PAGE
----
Asbestos and Occupational Wellness

Asbestos and Occupational Wellness

Professionals who work daily in mines, shipyards, construction sites and industrial plants are constantly exposed to different types of threats on the job. Environmental risk plays a role in occupational health, as there are less-known natural factors that put the health of workers at risk as well. Asbestos is an especially dangerous mineral that has been affecting the health of workers for decades. Today, asbestos remains the leading cause of occupational cancer in many countries around the world, and those on the job could still be exposed.

Shining a light on these naturally occurring occupational risks can lead to bigger discussions around why it is important to hold worker safety to a high standard. With more discussion around safety in the workplace, we can decrease the number of workers harmed annually on the job by preventable injury and sickness.

Asbestos related illness

Asbestos is still the leading cause of occupational cancer and in the past been a harmful material that has plagued those in the construction and industrial industry. Asbestos was first discovered to be harmful when asbestos miners in the early 1900s came down with cases of asbestosis and what would later become known as mesothelioma cancer. Despite the link to disease, asbestos would continue to be used in the construction of buildings, insulation, heating appliances and machinery such as pipes and boilers through much of the 20th century.

There is now legislation in place that controls the amount of asbestos used in new products. However, due to its previous widespread use, asbestos has been built into many buildings and materials that are still intact today. When asbestos containing materials in buildings or piping is broken apart, the risk of inhaling the microscopic fibers increases. Once inhaled or ingested, asbestos settles inside the body, irritating the organs and can lead to cancerous tumors. Therefore, those who work closely with broken building materials are more likely to be exposed.

Occupations with the highest risk

Construction workers and laborers – During the haydays of asbestos use, the mineral was noted for its strong qualities, resistance to heat and ability to absorb sound. These characteristics made asbestos a valuable product to use in the construction of buildings and homes. During a demolition or renovation project of an older building, asbestos can stay in the air up to 72 hours, so workers could be unknowingly exposed. To avoid inhaling any unwanted fibers, workers should make sure that they are wearing the proper clothing and masks, and only abatement professionals should attempt to remove asbestos.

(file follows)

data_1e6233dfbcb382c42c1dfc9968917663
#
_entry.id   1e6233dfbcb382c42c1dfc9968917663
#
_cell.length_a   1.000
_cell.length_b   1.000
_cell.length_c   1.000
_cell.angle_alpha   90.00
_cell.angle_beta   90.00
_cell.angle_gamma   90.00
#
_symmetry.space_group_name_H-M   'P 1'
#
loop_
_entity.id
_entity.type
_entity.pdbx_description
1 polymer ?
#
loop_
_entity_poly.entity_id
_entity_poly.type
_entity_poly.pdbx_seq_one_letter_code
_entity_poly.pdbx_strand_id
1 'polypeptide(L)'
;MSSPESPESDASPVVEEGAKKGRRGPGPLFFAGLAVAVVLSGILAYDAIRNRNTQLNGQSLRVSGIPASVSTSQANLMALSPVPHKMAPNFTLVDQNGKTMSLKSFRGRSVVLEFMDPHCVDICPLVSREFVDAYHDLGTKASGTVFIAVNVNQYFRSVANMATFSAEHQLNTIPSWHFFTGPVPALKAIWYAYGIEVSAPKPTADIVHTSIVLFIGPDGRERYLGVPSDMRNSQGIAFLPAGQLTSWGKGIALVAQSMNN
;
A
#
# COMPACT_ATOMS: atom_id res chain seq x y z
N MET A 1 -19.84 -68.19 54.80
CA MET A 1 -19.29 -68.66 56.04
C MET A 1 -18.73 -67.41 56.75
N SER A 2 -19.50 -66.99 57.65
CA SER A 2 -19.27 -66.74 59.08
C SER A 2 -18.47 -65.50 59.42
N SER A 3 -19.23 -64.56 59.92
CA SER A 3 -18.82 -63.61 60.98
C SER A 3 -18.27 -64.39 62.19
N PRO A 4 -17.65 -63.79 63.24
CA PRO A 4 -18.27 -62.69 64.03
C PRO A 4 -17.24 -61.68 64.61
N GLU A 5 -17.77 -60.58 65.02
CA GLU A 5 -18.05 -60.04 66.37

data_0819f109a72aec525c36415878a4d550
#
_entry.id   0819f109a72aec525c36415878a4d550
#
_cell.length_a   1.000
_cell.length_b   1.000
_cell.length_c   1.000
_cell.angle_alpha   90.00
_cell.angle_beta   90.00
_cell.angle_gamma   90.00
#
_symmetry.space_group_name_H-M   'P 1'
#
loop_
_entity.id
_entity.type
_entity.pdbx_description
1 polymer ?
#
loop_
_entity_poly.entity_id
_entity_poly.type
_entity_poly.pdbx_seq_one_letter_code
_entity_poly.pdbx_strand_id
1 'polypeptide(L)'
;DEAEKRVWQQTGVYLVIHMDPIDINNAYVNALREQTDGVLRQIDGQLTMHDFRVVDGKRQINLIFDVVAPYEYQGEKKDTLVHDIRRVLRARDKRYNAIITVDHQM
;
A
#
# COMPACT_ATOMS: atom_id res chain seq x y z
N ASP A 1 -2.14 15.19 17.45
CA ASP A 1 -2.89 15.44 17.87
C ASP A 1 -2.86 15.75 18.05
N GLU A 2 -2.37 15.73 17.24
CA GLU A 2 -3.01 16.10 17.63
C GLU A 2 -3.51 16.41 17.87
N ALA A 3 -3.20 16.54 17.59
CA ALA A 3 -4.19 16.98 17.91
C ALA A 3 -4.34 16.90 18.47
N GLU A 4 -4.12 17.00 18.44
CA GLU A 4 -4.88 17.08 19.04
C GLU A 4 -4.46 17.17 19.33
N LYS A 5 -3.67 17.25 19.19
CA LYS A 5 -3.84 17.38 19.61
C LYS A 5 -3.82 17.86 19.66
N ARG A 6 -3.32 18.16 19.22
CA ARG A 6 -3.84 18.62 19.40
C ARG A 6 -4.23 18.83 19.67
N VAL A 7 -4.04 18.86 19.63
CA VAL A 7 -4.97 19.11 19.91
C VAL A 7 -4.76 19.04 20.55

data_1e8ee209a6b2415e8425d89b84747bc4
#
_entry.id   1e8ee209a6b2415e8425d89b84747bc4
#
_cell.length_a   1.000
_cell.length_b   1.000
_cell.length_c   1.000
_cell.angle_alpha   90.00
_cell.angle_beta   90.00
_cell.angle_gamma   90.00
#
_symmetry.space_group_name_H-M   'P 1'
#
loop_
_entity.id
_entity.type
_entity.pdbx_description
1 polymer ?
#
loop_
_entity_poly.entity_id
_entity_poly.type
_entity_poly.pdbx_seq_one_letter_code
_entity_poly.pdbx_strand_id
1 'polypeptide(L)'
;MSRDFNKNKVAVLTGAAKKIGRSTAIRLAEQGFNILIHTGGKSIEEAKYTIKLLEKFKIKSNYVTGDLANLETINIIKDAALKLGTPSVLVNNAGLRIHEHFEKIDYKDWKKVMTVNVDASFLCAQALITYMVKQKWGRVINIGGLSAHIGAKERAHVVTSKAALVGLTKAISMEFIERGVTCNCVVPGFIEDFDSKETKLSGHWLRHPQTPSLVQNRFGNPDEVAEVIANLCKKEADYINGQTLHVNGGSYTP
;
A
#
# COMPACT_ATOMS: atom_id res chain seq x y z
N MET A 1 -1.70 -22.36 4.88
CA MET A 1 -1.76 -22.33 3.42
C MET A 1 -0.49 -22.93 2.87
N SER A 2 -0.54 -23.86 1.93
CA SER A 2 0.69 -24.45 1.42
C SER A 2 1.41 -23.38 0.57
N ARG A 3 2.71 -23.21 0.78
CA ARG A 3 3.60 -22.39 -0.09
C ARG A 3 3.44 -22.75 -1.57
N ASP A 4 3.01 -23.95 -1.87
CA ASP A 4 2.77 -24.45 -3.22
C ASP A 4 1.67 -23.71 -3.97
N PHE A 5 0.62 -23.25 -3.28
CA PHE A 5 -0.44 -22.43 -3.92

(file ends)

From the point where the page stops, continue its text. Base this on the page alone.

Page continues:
Firefighters – When asbestos-containing materials in homes and other structures catch fire, asbestos can be displaced and become airborne. Firefighters can be especially vulnerable when materials are cooling, and the threat seems like it is contained. Asbestos can become airborne as damaged structures are cooling off, so firefighters and officials should be wary of removing safety equipment and masks. Relief workers and volunteers should also be aware of these risks as they rebuild or pick up materials in the wake of a storm or natural disaster. Both firefighters and relief workers should wash off their bodies and clothing before going home at the end of the day as to not bring harmful toxins into the home.

Mechanics and Automotive workers – Asbestos was widely used in brake pads, brake linings and car parts throughout much of the 1970s. Today in the United States, car parts are in the minority of materials that still include asbestos. Replacing brake pads and other materials could lead to accidental exposure for those who work as mechanics or manufacturing car products. To avoid unnecessary exposure, it is important for mechanics who work closely with these materials to wear the proper safety garments and use ready-to-install products when possible rather than altering materials that could lead to friable asbestos, meaning the toxin is easily damaged and turned to powder.

Monitoring Health and Symptoms

In the past, workers were heavily exposed to asbestos in mines, shipyards and in the military. Naval vessels were also known to be places of highly concentrated levels of the dangerous mineral. While employees and service members in these areas are less likely to be exposed to asbestos today, those who formerly worked in these positions should monitor their health closely. Symptoms of mesothelioma and asbestos-related disease can take anywhere from 20 to 50 years to develop in the body, so communicating work history with a family physician is important. Mesothelioma can also be easily misdiagnosed due to the vague nature of the symptoms. Veterans and former miners should be especially watchful of their health and keep up on annual doctor’s visits. For patients with lung cancer and mesothelioma, early detection is extremely important, so catching these cancers in the early stages can help with treatment options and a patient’s quality of life.

The article was written by Molly McGuane Communications Specialist at the MAA Center.

by Editor

Monday, December 17th, 2018 at 15:59
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